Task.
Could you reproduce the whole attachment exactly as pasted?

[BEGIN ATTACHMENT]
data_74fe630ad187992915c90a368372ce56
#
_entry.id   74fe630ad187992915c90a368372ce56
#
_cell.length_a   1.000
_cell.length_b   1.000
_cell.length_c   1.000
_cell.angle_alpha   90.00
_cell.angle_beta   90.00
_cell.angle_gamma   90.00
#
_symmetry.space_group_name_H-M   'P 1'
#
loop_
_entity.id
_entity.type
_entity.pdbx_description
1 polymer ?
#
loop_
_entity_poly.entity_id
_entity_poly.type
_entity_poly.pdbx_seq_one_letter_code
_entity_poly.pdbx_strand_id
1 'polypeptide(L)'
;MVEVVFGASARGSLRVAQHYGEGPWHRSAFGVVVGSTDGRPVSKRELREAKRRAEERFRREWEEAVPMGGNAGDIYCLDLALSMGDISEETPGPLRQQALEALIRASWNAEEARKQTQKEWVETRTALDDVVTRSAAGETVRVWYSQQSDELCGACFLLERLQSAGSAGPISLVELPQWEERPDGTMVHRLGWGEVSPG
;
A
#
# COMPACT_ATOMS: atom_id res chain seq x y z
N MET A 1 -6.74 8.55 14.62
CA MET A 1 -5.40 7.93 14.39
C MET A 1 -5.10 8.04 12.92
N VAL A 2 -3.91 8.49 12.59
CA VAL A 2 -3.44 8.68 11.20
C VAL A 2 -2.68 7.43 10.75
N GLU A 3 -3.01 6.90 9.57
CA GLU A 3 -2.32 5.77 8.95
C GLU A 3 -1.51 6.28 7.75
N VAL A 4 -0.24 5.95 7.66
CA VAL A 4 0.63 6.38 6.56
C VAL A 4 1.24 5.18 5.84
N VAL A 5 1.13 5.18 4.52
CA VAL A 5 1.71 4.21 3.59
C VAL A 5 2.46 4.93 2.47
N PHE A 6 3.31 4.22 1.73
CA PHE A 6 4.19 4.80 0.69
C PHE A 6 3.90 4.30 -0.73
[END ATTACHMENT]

data_74fe630ad187992915c90a368372ce56
#
_entry.id   74fe630ad187992915c90a368372ce56
#
_cell.length_a   1.000
_cell.length_b   1.000
_cell.length_c   1.000
_cell.angle_alpha   90.00
_cell.angle_beta   90.00
_cell.angle_gamma   90.00
#
_symmetry.space_group_name_H-M   'P 1'
#
loop_
_entity.id
_entity.type
_entity.pdbx_description
1 polymer ?
#
loop_
_entity_poly.entity_id
_entity_poly.type
_entity_poly.pdbx_seq_one_letter_code
_entity_poly.pdbx_strand_id
1 'polypeptide(L)'
;MVEVVFGASARGSLRVAQHYGEGPWHRSAFGVVVGSTDGRPVSKRELREAKRRAEERFRREWEEAVPMGGNAGDIYCLDLALSMGDISEETPGPLRQQALEALIRASWNAEEARKQTQKEWVETRTALDDVVTRSAAGETVRVWYSQQSDELCGACFLLERLQSAGSAGPISLVELPQWEERPDGTMVHRLGWGEVSPG
;
A
#
# COMPACT_ATOMS: atom_id res chain seq x y z
N MET A 1 -6.74 8.55 14.62
CA MET A 1 -5.40 7.93 14.39
C MET A 1 -5.10 8.04 12.92
N VAL A 2 -3.91 8.49 12.59
CA VAL A 2 -3.44 8.68 11.20
C VAL A 2 -2.68 7.43 10.75
N GLU A 3 -3.01 6.90 9.57
CA GLU A 3 -2.32 5.77 8.95
C GLU A 3 -1.51 6.28 7.75
N VAL A 4 -0.24 5.95 7.66
CA VAL A 4 0.63 6.38 6.56
C VAL A 4 1.24 5.18 5.84
N VAL A 5 1.13 5.18 4.52
CA VAL A 5 1.71 4.21 3.59
C VAL A 5 2.46 4.93 2.47
N PHE A 6 3.31 4.22 1.73
CA PHE A 6 4.19 4.80 0.69
C PHE A 6 3.90 4.30 -0.73